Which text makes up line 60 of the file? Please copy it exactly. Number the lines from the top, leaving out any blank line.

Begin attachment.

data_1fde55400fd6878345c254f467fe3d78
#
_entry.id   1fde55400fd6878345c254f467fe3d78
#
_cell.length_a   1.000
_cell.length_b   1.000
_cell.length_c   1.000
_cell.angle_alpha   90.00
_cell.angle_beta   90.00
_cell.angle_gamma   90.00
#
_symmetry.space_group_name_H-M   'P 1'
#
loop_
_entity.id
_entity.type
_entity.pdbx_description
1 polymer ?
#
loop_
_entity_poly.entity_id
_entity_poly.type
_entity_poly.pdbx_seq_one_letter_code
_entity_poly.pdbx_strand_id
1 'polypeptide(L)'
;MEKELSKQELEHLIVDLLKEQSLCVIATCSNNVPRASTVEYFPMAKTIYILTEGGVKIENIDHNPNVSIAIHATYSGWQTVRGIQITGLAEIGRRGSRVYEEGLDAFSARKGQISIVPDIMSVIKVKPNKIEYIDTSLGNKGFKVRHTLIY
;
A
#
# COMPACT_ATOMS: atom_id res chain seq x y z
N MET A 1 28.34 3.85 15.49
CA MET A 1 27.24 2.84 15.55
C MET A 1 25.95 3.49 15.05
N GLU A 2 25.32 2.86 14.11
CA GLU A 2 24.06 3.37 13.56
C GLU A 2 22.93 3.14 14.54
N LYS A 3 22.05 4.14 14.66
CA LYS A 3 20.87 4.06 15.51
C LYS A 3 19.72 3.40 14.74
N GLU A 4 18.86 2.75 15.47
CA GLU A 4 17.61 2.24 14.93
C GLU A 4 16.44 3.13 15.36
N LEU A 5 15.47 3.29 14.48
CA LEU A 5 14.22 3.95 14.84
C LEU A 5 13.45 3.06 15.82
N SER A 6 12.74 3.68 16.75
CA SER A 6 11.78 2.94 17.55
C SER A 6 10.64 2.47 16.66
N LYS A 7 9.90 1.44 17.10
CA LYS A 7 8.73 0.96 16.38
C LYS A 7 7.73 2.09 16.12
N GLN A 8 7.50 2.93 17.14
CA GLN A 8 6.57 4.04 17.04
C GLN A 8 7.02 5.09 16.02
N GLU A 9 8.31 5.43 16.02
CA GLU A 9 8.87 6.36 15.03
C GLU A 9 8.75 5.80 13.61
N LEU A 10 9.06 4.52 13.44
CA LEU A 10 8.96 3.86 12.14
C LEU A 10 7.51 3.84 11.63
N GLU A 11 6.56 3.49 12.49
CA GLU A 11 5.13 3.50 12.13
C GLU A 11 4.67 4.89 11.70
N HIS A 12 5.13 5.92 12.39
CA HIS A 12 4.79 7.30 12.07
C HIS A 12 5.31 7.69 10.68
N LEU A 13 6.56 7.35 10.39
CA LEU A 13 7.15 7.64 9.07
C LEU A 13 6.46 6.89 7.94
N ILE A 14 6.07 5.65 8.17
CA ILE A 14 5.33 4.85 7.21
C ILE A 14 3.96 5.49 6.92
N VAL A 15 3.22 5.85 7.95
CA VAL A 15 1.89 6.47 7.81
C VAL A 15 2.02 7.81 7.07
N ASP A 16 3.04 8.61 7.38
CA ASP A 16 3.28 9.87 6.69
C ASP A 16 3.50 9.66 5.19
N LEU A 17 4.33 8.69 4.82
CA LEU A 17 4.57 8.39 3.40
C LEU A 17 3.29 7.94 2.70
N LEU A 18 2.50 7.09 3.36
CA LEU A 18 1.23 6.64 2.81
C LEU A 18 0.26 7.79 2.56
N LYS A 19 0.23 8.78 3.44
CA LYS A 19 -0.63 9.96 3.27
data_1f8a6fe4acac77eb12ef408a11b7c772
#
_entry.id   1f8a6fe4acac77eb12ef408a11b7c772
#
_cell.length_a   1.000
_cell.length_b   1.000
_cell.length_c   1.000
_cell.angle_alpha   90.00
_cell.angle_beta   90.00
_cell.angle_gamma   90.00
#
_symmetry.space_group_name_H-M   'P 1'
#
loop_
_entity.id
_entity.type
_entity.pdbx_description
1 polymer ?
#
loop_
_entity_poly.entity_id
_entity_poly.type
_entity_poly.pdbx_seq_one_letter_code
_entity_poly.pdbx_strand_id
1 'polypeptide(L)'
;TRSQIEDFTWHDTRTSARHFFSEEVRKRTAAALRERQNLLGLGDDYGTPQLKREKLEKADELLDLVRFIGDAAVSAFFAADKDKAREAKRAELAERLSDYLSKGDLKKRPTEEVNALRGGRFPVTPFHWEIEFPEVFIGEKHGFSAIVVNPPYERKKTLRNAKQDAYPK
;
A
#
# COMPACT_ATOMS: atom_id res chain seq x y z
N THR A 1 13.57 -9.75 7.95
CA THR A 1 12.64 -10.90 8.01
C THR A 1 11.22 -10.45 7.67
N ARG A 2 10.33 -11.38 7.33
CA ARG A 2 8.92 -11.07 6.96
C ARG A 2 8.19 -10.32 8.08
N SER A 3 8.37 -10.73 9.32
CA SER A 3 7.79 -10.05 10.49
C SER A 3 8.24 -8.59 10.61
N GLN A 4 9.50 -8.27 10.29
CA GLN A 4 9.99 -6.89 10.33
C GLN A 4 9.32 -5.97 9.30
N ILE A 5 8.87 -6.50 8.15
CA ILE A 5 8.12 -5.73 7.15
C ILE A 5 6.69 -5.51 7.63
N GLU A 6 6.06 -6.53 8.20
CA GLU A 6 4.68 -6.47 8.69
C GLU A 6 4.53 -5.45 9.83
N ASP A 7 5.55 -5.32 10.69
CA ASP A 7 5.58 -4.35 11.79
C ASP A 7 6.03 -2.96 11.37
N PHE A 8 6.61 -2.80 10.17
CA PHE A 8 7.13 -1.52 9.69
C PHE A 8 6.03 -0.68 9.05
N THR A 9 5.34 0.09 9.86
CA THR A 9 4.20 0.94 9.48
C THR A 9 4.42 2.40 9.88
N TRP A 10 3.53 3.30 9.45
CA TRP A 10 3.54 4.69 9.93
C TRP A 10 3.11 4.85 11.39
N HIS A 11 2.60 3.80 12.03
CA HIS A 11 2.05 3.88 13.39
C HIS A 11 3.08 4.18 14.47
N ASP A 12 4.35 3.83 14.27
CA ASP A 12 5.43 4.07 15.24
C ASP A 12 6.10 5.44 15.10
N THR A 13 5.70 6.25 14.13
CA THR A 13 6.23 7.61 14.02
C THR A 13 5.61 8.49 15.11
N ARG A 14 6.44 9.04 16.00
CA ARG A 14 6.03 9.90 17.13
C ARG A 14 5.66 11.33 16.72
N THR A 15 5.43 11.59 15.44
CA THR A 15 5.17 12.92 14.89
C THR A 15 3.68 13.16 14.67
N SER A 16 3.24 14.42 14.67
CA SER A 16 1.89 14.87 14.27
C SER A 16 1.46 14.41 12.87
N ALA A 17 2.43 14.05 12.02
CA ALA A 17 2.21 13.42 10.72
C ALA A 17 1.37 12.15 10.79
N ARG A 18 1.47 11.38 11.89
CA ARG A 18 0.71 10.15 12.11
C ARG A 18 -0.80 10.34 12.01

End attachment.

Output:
C LEU A 10 7.51 3.84 11.63